4. To others the difficulty of pardon seems to lie not so much in some special offence, as in the number of their sins, and the long continuance of them. “Look,” one says, “I now perceive that I sinned when I did not think I was sinning. I sin in word, I sin in thought, I sin in motive, I sin in spirit; whereas I thought I only had a few sins.” In your room the air seems clear and pure enough until you let in a beam of sunlight through a hole in the shutter. Look! look! look! Why, dancing up and down in that ray of sunlight there are myriads of objects. So, within the action which appears quite innocent, there may be myriads of evils which are revealed to us by the light of God when the eye of conscience has the scales taken from it. To have lived in sin for twenty, forty, sixty, or eighty years, appears to the awakened conscience to be a very dreadful thing: and a dreadful thing it is. It is cruel to provoke a person for five minutes; to go on provoking him for an hour is abominable; but to provoke God year after year, as sinners do, is a tremendous crime, which might seem to be beyond mercy. So the heart feels, and hence the need for such a text as mine.

5. Others have been grievously oppressed with the idea that they could not be pardoned because of the wilfulness of what they have done. “I did, on such and such an occasion,” one says, “distinctly prefer sin to righteousness. I sinned against great light. Against my better judgment, I deliberately went into evil company to commit sin. I sinned by an awful constraint which I put upon my conscience.” Certainly this is a very grievous evil. To sin wilfully is dangerous to the nth degree. Wilfulness is the very damnableness of sin. Sin committed by malice and forethought, against light and against knowledge, is sin indeed. I do not wonder that you think it is impossible that you should be forgiven; but I would have you remember that your judgment is nothing as compared with God’s Word; and God’s Word declares that if you forsake your way and turn to the Lord, “he will abundantly pardon.” Do not be astonished when I tell you that you are much worse than you think you are. Even though you have a very terrible idea of yourself, that idea does not come up to the truth. But, notwithstanding this, if you were ten thousand times worse than you are, still God the infinitely merciful is able, for Christ’s sake, to forgive you all trespasses, and to blot out, as a thick cloud, your transgressions, and, as a cloud, your sins. Behold, in the name of God I proclaim this great truth: “He will abundantly pardon.”

6. “Sir” one says, “I sinned with a great falseness and treachery of heart; for I was baptized and joined a church. I professed to be a follower of Christ, and I have broken my covenant. I knew something about the salvation of Christ, and I sinned against it. I rejoiced at one time in the light of God’s countenance, and I wickedly went astray from him.” Yes, this is very, very, very grievous. But there is a text that says: “Return, oh backsliding daughter”; and I cannot go further until I have spoken it into your ear. May the Spirit of God send it into your heart! “I will heal their backsliding, I will love them freely: for my anger is turned away from them.” “He will abundantly pardon”; for as high as the heavens are above the earth, so are his ways higher than your ways.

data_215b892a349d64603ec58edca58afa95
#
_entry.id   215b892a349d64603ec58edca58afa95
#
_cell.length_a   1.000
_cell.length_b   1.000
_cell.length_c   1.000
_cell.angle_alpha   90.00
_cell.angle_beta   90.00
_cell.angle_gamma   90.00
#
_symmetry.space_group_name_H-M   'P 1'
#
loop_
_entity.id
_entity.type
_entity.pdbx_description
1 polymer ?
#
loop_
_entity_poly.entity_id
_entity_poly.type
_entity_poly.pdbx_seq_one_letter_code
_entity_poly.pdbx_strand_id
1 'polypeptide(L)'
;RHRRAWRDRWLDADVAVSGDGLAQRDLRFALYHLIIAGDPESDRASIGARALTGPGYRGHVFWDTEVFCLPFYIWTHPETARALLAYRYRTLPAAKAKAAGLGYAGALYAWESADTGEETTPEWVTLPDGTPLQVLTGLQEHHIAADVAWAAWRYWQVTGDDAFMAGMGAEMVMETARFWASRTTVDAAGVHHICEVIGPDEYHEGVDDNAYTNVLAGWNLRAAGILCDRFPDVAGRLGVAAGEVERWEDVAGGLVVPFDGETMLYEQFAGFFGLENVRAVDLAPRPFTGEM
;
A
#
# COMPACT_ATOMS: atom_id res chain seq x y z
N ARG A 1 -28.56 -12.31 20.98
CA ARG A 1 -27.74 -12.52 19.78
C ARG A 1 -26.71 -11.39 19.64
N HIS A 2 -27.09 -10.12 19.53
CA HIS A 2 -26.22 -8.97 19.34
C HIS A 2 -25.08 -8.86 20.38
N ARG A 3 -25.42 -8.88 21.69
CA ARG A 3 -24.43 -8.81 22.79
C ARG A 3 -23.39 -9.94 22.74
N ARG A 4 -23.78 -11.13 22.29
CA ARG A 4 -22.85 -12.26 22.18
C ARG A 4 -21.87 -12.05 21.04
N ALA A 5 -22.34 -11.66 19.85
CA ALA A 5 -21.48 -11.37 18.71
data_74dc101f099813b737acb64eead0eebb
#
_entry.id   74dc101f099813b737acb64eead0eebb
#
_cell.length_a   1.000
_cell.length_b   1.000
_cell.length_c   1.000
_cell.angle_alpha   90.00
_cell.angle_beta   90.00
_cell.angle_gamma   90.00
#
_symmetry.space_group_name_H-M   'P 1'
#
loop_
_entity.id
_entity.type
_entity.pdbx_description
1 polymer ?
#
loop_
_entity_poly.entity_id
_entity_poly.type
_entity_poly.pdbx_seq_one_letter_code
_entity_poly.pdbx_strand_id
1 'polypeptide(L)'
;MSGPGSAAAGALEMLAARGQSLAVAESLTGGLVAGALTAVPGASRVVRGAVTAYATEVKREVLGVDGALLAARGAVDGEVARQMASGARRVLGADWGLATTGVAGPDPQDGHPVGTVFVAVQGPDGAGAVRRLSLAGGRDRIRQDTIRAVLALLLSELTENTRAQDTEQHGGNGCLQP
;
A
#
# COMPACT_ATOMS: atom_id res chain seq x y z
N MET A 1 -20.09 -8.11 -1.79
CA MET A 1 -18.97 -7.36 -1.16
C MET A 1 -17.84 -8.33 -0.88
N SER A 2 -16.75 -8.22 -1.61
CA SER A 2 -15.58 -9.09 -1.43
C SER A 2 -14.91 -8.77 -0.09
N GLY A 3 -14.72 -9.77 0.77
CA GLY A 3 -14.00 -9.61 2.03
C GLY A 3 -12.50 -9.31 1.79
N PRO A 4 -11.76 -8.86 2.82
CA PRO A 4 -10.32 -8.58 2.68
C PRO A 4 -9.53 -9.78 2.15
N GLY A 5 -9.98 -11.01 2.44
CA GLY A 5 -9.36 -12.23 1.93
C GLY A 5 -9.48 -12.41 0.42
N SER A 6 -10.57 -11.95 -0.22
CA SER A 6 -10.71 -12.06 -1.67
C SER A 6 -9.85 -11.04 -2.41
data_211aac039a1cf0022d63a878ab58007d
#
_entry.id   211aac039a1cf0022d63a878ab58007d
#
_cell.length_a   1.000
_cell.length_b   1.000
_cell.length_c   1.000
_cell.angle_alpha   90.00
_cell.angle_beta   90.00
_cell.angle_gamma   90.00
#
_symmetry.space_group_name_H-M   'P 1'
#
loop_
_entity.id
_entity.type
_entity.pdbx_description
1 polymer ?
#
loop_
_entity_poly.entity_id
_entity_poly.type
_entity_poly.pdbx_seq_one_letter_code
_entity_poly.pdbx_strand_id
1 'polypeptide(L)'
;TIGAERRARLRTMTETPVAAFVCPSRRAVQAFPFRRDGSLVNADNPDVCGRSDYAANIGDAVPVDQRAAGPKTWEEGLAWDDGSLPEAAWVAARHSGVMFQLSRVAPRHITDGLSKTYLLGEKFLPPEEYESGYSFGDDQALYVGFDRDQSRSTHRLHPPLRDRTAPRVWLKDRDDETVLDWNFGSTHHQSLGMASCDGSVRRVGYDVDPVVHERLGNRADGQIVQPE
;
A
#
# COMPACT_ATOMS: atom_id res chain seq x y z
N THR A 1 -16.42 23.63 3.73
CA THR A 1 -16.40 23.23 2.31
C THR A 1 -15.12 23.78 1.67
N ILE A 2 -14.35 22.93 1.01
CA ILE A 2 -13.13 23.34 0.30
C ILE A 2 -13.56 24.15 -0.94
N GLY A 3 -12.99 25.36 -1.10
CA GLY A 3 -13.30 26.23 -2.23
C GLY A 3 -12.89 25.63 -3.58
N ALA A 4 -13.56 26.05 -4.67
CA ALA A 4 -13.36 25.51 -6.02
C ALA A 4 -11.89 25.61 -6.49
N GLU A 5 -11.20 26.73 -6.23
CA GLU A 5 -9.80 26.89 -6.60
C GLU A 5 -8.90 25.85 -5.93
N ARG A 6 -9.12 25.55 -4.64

7. I hear one say, “But, sir, there is about my sin this particular heinousness, that I have injured myself and others by my sin.” Many a man has to carry in his bones the sins of his youth; and though the physical consequences may not be averted, yet I would have him trust in Christ, so that the guilt is, notwithstanding, blotted out. We may lead another into sin, and that other may perish; and yet, amazing grace, we may be saved. When David was forgiven, he could not restore Uriah to life, who had been slain through his wicked device. Worst of all, we may have led another into hell. “Oh,” one says, “if I have damned another, can I still be saved myself?” Yes, yes; but as I say it, I feel inclined to stop and ask you to sing,

   Who is a pardoning God like thee,
   Or who hath grace so rich and free?

We cannot undo the mischief of our ungodly lives. The drunkard may become as sober as he pleases, but he cannot bring back those young lads whom he taught to drink. The man who was an unbeliever, and who spoke against God and his Christ, may turn and repent, and be a faithful follower of Jesus; but the wicked things he taught may still linger in many minds, and go on poisoning them to their destruction. Sin is a spreading plague. It is a horrible evil; and were it not for the cross, it would be a despairing business to talk with sinful souls; but the cross, the cross, it rises high above all the hills of sin, and those who look to it shall find that God abundantly pardons.

8. Perhaps one may even say, “But, sir, my sin was of this kind, that I dishonoured God: I denied the deity of Christ. I used to grow red in the face against God’s electing love, and justification by faith. I hated the gospel, and I said all kinds of contemptuous things about God’s servants, and about God himself.” It is a sorrowful case, my friend; but remember, there was one who was a persecutor and injurious. But he says, “I obtained mercy.” When you hear the cock crow tomorrow morning, remember how Peter was forgiven, and hope for mercy. Though sinners have defamed him and blasphemed him, profaned his day and hated his gospel, Jesus can wash them whiter than snow. It is mine to proclaim at this time pardon for every form of transgression and iniquity. David said, “Against you, you only, I have sinned, and done this evil in your sight”; and though you may be compelled to feel that your sin is particularly of that kind, yet the Lord will abundantly pardon; for, he says, “My thoughts are not your thoughts, neither are your ways my ways. Just as the heavens are higher than the earth, so are my ways higher than your ways, and my thoughts than your thoughts.”